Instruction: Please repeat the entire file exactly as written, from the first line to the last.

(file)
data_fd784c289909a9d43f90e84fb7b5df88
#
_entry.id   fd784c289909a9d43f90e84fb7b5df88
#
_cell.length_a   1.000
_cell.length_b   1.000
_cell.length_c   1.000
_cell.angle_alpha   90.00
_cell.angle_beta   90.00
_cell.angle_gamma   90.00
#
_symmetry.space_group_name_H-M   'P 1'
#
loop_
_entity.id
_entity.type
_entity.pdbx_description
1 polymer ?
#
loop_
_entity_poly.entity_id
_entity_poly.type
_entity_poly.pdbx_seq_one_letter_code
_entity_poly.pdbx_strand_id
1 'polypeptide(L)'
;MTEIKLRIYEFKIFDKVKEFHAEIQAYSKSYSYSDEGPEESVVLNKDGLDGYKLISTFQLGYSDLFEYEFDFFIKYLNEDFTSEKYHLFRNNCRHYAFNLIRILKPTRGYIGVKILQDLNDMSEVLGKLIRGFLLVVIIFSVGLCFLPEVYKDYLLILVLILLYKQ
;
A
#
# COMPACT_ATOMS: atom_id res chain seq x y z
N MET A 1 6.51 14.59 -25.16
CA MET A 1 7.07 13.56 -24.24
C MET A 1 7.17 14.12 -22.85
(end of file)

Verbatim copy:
data_fd784c289909a9d43f90e84fb7b5df88
#
_entry.id   fd784c289909a9d43f90e84fb7b5df88
#
_cell.length_a   1.000
_cell.length_b   1.000
_cell.length_c   1.000
_cell.angle_alpha   90.00
_cell.angle_beta   90.00
_cell.angle_gamma   90.00
#
_symmetry.space_group_name_H-M   'P 1'
#
loop_
_entity.id
_entity.type
_entity.pdbx_description
1 polymer ?
#
loop_
_entity_poly.entity_id
_entity_poly.type
_entity_poly.pdbx_seq_one_letter_code
_entity_poly.pdbx_strand_id
1 'polypeptide(L)'
;MTEIKLRIYEFKIFDKVKEFHAEIQAYSKSYSYSDEGPEESVVLNKDGLDGYKLISTFQLGYSDLFEYEFDFFIKYLNEDFTSEKYHLFRNNCRHYAFNLIRILKPTRGYIGVKILQDLNDMSEVLGKLIRGFLLVVIIFSVGLCFLPEVYKDYLLILVLILLYKQ
;
A
#
# COMPACT_ATOMS: atom_id res chain seq x y z
N MET A 1 6.51 14.59 -25.16
CA MET A 1 7.07 13.56 -24.24
C MET A 1 7.17 14.12 -22.85